Daniel MacIvor & Andrew Moodie. Set design by Brian Perchaluk. Costume design by Brenda McLean. Lighting design by Kimberly Purtell. Photo by Cylla von Tiedemann.

Beautiful performances from this ensemble, enacting a marathon of emotional experience and responses. MacIvor is a compelling, high-energy presence as the tightly wound Dougie; obsessively neat and wanting things to be perfect for Allen, Dougie appears to have channelled his nervous energy into preparations for the visit—but we learn that this behaviour pre-dates his cancer diagnosis, going back to adolescence. Moodie’s calm, introspective Allen is equally gripping; perfectly complementing the frenetic Dougie, the emotionally contained Allen is bursting with the buried feelings of distant, disturbing memories—memories that are excavated and brought to the surface during this fateful visit, and intersect with his experience of being Black in a small town.

Gillis is loveably quirky and as the cheerful, attentive Cheryl; a protective wife and mother who’s at a loss as to how to help her husband and daughter, her positive demeanour masks the pain within, and she finds solace and community in the local Catholic church. MacDonald gives a hilariously playful, irreverent and sweetly poignant performance as Sandy; a post-grad student with the heart of a poet, Sandy is navigating her own illness, even as she continues to reach out to connect with her ailing father.

The classic 70s vintage vibe of Brian Perchaluk’s set design and Don Benedictson’s original music and sound design (those of a certain age were singing along with the pre-show tunes) combine nicely with Brenda McLean’s modern-day costume design, and the realism and cathartic magic of Kim Purtell’s lighting.

Each of these characters is reaching out for connection from a place of profound aloneness. And, while the deeper meaning of the titular amusement park of childhood memory is revealed—not new, magic, a valley, fun or a town—there’s strength and resilience in the present, and hope for the future, as these characters move towards light and closure.

New Magic Valley Fun Town continues in the Tarragon Theatre Mainspace until March 31; get advance tickets online or contact the box office at 416-531-1827.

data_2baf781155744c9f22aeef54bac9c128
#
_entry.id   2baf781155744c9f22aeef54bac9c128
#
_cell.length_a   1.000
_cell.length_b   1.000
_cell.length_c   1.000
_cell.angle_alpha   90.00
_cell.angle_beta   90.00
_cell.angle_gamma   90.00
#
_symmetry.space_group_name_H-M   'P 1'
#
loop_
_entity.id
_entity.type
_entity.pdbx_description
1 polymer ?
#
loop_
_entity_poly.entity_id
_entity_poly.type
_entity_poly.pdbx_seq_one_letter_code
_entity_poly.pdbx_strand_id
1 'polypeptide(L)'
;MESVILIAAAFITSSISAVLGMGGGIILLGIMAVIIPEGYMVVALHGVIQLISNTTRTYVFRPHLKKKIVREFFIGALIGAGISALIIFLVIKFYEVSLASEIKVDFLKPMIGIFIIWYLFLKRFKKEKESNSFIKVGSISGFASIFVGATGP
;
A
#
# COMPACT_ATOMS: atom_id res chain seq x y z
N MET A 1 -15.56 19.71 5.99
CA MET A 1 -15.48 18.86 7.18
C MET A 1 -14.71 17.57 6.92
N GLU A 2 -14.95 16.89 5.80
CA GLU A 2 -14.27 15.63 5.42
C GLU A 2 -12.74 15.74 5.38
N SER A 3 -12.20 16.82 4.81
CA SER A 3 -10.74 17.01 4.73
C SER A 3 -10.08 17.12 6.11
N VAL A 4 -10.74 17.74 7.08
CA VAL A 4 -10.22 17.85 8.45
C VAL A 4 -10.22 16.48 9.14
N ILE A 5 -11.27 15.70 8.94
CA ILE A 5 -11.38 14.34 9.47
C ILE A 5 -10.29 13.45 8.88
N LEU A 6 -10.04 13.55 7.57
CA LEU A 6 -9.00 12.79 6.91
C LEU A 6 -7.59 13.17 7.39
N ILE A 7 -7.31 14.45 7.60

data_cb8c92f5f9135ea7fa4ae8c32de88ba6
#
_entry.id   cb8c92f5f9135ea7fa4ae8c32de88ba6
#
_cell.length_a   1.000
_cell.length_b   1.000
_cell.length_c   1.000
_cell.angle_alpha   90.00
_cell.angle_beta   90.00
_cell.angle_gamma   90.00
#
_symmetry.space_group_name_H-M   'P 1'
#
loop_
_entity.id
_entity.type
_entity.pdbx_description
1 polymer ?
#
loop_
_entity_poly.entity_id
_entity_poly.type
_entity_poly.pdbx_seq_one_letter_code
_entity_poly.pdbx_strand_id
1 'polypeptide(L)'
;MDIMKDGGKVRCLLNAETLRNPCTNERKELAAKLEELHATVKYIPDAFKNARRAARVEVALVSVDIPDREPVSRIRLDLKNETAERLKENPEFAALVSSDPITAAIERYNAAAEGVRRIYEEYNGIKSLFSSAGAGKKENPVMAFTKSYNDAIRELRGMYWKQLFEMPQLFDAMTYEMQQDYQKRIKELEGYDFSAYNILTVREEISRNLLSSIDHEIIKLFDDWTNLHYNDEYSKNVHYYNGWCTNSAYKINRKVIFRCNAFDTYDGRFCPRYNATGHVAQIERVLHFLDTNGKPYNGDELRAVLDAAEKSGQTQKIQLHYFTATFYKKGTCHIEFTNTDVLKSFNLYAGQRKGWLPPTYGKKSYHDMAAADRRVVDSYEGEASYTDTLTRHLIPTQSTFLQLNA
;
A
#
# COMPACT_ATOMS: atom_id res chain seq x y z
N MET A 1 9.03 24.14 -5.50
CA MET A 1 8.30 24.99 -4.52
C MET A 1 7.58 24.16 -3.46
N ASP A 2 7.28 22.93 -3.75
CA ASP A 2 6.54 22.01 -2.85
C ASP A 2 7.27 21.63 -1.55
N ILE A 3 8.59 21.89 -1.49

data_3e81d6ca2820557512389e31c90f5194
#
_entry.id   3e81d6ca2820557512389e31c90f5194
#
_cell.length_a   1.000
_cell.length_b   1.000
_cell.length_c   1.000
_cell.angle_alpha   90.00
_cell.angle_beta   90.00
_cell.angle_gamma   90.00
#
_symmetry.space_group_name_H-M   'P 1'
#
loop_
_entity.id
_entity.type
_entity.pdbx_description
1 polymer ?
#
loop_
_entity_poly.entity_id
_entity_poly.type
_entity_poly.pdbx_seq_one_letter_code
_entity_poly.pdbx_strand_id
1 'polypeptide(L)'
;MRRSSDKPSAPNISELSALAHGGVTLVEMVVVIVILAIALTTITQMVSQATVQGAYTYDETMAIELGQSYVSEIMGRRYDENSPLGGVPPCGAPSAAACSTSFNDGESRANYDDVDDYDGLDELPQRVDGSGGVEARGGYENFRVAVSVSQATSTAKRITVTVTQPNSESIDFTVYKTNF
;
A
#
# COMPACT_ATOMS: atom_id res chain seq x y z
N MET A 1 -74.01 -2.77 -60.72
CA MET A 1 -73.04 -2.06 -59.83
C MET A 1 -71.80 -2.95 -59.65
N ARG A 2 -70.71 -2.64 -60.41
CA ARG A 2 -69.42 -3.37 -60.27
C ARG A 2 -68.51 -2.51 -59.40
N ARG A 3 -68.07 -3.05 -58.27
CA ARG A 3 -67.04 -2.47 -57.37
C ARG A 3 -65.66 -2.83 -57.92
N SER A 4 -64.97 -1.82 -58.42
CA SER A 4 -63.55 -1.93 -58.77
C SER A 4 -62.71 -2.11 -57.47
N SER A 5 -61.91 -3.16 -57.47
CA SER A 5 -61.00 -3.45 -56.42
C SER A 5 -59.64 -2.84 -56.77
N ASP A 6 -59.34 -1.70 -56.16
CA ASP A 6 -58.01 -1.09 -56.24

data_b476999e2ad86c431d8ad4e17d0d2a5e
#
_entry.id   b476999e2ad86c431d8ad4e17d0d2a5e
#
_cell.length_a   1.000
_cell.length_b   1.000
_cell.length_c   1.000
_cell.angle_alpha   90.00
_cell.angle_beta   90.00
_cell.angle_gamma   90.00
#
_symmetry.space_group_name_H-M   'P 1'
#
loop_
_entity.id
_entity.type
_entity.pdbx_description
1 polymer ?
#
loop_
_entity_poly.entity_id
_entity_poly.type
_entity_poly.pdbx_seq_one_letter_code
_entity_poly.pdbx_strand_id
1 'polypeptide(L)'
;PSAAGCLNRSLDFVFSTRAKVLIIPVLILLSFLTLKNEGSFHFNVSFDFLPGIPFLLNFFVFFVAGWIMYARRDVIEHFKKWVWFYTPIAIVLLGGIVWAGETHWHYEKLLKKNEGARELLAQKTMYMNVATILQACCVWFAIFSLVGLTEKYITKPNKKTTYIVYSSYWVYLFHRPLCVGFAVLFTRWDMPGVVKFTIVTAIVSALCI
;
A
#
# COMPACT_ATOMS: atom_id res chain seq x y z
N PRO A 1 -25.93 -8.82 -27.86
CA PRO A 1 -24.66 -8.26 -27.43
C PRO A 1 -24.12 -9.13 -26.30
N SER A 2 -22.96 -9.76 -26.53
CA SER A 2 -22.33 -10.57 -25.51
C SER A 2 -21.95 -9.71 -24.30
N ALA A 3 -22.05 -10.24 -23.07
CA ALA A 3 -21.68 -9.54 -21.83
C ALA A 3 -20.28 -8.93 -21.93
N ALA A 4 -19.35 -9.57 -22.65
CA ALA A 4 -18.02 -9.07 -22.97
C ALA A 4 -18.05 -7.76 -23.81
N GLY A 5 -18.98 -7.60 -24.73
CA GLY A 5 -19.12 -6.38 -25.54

A funny & moving journey that entertains & inspires – Alison Wearing’s Confessions of a Fairy’s Daughter

Fairy's DaughterPlaywright/actor/author Alison Wearing’s one-woman show Confessions of a Fairy’s Daughter: Growing Up with a Gay Dad, expanded and published as a full-length book last year, is currently running at U of T’s George Ignatieff Theatre as part of World Pride 2014 Toronto. And I was so happy to be able to catch it last night!

Co-created by Wearing and director Stuart Cox, Confessions of a Fairy’s Daughter has been re-imagined for this Pride run, with the assistance of Calvin B. Grant’s multimedia and sound design – together creating a magical experience of memoir and storytelling.

Taking us on a journey through her ‘normal’ childhood in Peterborough, Wearing shares memories and events around her Dad coming out when she was 12 – and the subsequent emotional fall-out, and reorganization of family and home life when her parents divorced. Each scene is accompanied by projected images of family photos, and a soundtrack of both her and father’s favourite music, creating a sense of familiarity as we get to know Wearing and the world and people she grew up with.

Wearing is a highly engaging storyteller, shifting with ease through each vignette, and moving in and out of the various characters in her story, deftly performing childhood variations of herself and her friend Jessica, as well as both her parents. And as she progresses into young adulthood, we get the sense that this journey has been as much about self-discovery for her as it was for her father.

Confessions of a Fairy’s Daughter is a funny, moving journey of revelation and discovery – and ultimately understanding and acceptance – that both entertains and inspires.

You have two more chances to see Confessions of a Fairy’s Daughter: today (Sat, June 28) at 2 p.m. and 8 p.m. Wearing is available after performances for book signings or just to say “hi.” Go see this.

In the meantime, check out Shelagh Rogers’ interview with Wearing and her dad on CBC Radio’s The Next Chapter.

And have a peek at the trailer for Confessions of a Fairy’s Daughter:

 

World Pride 2014 Toronto event teaser: Alison Wearing’s Confessions of a Fairy’s Daughter

Fairy's DaughterPlaywright/actor/author Alison Wearing adapted her memoir Confessions of a Fairy’s Daughter: Growing Up with a Gay Dad into the award-winning one-woman show Confessions of a Fairy’s Daughter, which will be featured during World Pride 2014 Toronto at U of T’s George Ignatieff Theatre (June 25-28).

Written as a comic monologue, Wearing takes us along on her journey of discovery and coming to grips with her father coming out when she was 12.

“Balancing intimacy, history and downright hilarity, this is a story of birthday parties and bath house raids, confusion and closets, scandals and soufflés, disco and opera, and the triumphant music of love.”

This is a show you will not want to miss – so best reserve your tickets for Confessions of a Fairy’s Daughter now.

In the meantime, check out Shelagh Rogers’ interview with Wearing and her dad on CBC Radio’s The Next Chapter.

And have a peek at the trailer for Confessions of a Fairy’s Daughter: